Woes are promised to us who are comfortable, satisfied, and secure not because we are rich, full, and happy but because we are self-satisfied. Our self-satisfaction almost always attaches us to things as they are and then we do all we can to keep it that way. Our life becomes self-contained. There is no openness and receptivity to a new life or a new world. We have no need to look beyond ourselves. Woe to us who are convinced that we have no needs beyond this world. Woe to us who are convinced we have no need to change.

Blessings are promised to us who are empty, weak, and grieving not because there is any glory in poverty or misery but because we are open, receptive, and looking for a new world. We have nowhere else to turn so we look for something other than the values of this world to rule our lives, provide meaning, and establish identity. We need something different from things as they are. We may live in this world but we look toward and hope for another world.

Jesus is not describing a system of rewards and punishments. Jesus is not rewarding some with blessings and punishing others with woes. He is describing two ways of living and their consequences. We either live for this world or we live beyond this world. It is a choice we make everyday of our lives. We choose our blessings and our woes. Truthfully, we are not one or the other, a people of blessings or a people of woes.  We are both at the same time.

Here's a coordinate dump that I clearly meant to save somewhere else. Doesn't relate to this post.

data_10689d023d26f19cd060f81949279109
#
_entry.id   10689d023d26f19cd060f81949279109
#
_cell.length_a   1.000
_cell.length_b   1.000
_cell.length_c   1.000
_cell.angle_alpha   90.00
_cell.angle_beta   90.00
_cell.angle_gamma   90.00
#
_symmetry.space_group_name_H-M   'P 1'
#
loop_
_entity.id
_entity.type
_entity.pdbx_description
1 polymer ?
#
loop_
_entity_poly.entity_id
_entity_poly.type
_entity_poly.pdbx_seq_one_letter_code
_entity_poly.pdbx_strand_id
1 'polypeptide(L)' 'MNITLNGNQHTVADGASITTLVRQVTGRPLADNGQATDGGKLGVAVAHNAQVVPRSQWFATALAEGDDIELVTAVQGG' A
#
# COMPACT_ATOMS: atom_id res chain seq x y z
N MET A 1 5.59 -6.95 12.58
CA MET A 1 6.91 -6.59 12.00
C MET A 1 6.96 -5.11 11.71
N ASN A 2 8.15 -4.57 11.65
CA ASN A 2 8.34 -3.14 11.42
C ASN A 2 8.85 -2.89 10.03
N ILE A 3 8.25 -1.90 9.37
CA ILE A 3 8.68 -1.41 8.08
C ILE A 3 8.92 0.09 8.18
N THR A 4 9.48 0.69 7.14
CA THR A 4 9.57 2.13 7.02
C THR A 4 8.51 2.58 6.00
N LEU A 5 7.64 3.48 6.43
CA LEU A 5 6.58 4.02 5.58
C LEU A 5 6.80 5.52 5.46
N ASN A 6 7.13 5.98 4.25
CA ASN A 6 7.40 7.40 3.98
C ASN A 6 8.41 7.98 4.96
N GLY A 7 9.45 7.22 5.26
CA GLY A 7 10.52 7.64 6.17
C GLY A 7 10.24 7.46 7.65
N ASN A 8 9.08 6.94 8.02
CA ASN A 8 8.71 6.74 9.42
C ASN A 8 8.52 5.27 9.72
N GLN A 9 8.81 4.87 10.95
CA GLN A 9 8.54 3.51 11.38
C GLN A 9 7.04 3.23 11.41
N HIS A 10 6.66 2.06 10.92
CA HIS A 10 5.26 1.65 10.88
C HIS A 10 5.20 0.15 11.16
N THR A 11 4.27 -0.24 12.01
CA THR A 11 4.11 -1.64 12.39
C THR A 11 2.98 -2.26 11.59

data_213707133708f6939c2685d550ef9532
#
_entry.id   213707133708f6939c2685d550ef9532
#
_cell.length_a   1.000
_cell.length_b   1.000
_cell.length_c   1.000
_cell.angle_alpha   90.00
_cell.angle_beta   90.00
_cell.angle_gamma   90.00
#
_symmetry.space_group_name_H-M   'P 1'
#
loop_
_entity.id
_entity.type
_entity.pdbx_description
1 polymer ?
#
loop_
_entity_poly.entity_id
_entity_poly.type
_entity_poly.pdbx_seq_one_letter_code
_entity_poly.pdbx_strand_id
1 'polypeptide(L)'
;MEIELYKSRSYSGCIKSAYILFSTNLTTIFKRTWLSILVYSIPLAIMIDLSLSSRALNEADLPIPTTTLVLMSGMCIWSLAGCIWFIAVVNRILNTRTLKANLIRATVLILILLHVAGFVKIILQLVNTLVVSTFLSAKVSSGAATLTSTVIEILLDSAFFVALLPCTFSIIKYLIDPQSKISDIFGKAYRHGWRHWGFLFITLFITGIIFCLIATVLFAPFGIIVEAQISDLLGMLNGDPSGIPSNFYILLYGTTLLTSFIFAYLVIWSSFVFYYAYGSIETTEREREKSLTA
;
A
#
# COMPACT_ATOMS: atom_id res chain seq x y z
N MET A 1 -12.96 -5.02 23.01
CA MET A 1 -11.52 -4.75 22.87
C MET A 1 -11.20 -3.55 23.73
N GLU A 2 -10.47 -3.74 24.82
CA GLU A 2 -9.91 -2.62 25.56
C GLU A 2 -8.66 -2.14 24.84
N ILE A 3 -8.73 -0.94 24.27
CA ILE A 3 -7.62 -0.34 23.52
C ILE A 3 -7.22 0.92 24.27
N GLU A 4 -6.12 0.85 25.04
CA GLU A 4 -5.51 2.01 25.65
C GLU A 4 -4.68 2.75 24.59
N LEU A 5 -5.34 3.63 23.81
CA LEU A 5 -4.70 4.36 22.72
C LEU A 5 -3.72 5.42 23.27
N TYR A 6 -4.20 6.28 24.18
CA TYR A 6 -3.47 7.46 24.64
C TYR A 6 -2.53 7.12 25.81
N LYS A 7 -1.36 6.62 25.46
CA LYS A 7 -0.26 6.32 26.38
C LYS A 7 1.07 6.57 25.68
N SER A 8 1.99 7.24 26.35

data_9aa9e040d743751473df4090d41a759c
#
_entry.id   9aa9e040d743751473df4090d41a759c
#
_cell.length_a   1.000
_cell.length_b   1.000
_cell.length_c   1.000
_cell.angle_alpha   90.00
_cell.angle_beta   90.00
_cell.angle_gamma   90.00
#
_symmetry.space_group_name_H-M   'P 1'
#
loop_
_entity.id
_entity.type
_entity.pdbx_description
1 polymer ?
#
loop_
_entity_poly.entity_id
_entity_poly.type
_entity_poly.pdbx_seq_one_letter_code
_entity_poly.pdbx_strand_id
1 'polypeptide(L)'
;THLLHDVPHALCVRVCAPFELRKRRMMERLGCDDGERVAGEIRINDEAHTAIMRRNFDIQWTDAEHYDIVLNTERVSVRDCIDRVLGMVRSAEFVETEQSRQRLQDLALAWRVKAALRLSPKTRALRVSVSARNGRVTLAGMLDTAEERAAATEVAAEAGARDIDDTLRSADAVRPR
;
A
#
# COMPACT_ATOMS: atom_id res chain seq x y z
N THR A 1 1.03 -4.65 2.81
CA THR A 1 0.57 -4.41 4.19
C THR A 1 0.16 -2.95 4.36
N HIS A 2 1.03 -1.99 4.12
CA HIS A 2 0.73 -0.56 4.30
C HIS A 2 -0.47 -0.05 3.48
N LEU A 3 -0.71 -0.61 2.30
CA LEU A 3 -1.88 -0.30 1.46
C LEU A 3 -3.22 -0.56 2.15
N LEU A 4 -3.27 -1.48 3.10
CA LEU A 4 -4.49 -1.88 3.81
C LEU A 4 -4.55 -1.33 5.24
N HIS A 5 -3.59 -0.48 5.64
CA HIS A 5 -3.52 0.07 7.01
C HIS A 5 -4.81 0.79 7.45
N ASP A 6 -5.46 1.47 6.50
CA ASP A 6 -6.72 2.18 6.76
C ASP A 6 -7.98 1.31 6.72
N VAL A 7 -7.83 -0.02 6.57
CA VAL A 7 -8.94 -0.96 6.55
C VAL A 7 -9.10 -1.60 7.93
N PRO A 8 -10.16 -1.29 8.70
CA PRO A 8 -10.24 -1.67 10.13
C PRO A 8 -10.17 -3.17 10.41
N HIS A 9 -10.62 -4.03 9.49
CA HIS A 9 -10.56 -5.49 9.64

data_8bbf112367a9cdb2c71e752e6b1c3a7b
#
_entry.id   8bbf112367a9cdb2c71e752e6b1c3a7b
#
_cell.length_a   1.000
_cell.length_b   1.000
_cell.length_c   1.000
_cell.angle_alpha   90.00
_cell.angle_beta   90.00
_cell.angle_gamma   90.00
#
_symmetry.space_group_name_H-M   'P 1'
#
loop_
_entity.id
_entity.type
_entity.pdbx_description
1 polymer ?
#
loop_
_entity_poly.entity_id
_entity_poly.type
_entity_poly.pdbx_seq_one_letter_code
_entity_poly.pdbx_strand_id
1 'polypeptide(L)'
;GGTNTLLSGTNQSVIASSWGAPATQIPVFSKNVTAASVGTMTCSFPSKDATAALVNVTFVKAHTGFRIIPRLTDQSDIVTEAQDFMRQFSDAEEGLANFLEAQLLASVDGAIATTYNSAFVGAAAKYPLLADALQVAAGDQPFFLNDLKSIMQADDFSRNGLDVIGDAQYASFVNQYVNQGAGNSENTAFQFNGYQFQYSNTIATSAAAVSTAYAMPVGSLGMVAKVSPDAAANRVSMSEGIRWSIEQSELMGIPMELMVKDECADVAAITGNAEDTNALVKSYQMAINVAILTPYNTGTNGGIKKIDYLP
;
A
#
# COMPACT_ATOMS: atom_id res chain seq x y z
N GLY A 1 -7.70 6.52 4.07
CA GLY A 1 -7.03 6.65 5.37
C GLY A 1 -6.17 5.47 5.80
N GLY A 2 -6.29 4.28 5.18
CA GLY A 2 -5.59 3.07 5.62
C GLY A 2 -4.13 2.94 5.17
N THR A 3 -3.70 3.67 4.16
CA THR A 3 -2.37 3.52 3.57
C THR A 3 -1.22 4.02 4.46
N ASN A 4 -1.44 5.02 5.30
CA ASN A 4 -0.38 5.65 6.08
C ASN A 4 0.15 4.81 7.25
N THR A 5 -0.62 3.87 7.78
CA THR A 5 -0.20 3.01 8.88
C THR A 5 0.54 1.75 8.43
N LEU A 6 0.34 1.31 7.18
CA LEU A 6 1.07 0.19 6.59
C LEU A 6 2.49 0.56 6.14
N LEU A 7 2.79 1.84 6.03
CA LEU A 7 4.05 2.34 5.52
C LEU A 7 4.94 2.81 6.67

We could all name a time when the circumstances of life left us so empty and desolate, spiritually and/or materially, that we have to look in a new direction. We had to open ourselves to a new way of being. We were in that moment receptive to God’s blessings and presence. Likewise, there have probably been times when success, accomplishments, or reputation, again either spiritual and/or material, left us feeling pretty rich and full of ourselves. Woe to us who attach ourselves to what is temporal, passing, and changing.

The saints we remember and honor today are people of blessings and woes. They faced the very same choices we do. They are special, set apart, and different from others but not because they are God’s little overachievers, because they prayed all the time, had perfect doctrine, were always good and did what was right. They are holy ones, blessed, not because of what they did or had but because of who they needed, who they allowed to rule their lives, who they lived for, and sometimes who they died for – Jesus the Christ. Their blessing arose from their need. Poverty, hunger, mourning, exclusion and defamation, sometimes spiritual, sometimes material, freed them to live expectantly for the Kingdom of God.